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Why Google's Competing for Your Internet Service

Chris Neiger
October 1, 2013

This week AT&T began rolling out its one-gigabyte-per-second fiber-optic Internet cables in Austin, Texas -- ahead of Google's (NASDAQ: GOOG) high-speed Internet plans for the city.

But despite AT&T reaching Austin first, Ma Bell and other broadband companies should be more than a little scared of Google's intentions.

Not just for kicks and Googles
Although Google has been known to start projects for fun and then kill them off later (ahem, Reader), the company has made it clear that its fiber project is serious business. Back in May, Google's VP of access services, Milo Medin, said the company fully expects to make money from its fiber business.

But just how much money isn't clear yet.

Actually, there isn't much that's financially clear about Google Fiber at all. What we have are just analyst estimates putting the cost of rolling out Google Fiber at about $7 billion to $10 billion by 2020 and covering around 8 million homes by the same time.

Google Fiber logo. Source: Google.

Right now, Google's efforts have only materialized in parts of Kansas and Missouri, with plans to expand the service to other parts of both states, and then Austin and Provo, Utah. But after that, there's not much more detail.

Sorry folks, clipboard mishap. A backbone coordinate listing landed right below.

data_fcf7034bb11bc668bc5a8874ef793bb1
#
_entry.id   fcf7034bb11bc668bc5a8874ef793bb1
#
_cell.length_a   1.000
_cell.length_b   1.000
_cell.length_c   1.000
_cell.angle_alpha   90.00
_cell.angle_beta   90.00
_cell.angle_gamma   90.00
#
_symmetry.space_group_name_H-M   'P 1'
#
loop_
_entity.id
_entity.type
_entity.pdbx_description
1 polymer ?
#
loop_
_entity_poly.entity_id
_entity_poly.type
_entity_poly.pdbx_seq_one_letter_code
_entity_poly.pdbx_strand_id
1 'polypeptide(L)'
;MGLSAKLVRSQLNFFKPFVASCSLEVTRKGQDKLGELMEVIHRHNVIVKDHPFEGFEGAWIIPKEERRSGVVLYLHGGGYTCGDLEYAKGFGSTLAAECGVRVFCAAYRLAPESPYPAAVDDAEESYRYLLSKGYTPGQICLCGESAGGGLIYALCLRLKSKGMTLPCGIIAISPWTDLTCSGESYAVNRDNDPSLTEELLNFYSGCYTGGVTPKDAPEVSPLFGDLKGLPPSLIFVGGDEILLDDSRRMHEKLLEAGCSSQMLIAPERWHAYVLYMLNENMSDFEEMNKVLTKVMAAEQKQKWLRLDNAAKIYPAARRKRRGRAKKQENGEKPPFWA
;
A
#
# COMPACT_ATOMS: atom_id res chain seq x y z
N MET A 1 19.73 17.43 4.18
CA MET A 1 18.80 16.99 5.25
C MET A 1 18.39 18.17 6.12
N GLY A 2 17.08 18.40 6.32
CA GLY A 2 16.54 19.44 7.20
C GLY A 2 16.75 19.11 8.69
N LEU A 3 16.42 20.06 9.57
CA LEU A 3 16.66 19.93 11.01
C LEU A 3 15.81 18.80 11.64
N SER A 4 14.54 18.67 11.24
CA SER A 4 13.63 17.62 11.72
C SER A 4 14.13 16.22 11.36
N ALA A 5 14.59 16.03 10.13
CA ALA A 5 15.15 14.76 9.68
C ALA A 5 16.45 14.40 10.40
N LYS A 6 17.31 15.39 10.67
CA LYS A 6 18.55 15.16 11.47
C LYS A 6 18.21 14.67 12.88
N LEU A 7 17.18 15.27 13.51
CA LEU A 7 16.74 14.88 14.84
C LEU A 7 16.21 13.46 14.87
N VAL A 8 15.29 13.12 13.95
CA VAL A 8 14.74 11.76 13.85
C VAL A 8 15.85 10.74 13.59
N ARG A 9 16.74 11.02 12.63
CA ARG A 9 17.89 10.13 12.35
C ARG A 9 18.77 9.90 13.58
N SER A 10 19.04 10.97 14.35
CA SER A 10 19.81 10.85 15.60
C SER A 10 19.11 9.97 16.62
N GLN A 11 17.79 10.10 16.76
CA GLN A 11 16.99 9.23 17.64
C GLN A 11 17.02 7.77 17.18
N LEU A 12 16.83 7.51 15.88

So, why does Google want to enter the Internet business when AT&T, Verizon, and others are already entrenched in it?

There's no simple answer to that question, but BTIG Research offered some thoughts on its blog back in April. BTIG outlined six main areas Google could benefit from laying fiber throughout the US, paraphrased below:

  • Strongly encourage Internet service providers, or ISPs, to increase broadband speeds.
  • Prohibit ISPs from disadvantaging Google through bandwidth caps or net neutrality.
  • Keep innovation flowing by bringing high-speed Internet to schools and other non-business entities.
  • Bridge the digital-divide gap, bring more people into Google's services.
  • Bring YouTube to set-top boxes just like any other network channel.
  • Institute highly targeted television ads based on Web searches and TV viewing habits.

It's this last point that's the most interesting, though. In order to help sell its ultra-fast Internet, Google offers a television service just like cable networks do. By doing so, it opens up an avenue that's been harder to tap into before: television viewing data. Google already offers relevant ads based on Internet searches, e-mail content, YouTube videos, and other online habits, and it may be able to do that with TV commercials, as well.

Google is expected to bring in $38.6 billion in advertising revenue this year, about one-third of all revenue brought in by online ad companies. Tapping television ads could add even more to Google's advertising dominance. 

But even if Google doesn't tap into television habits to bring targeted ads to TVs, that doesn't mean there isn't money to be made. As a Quarz article mentioned last month, Google found that fa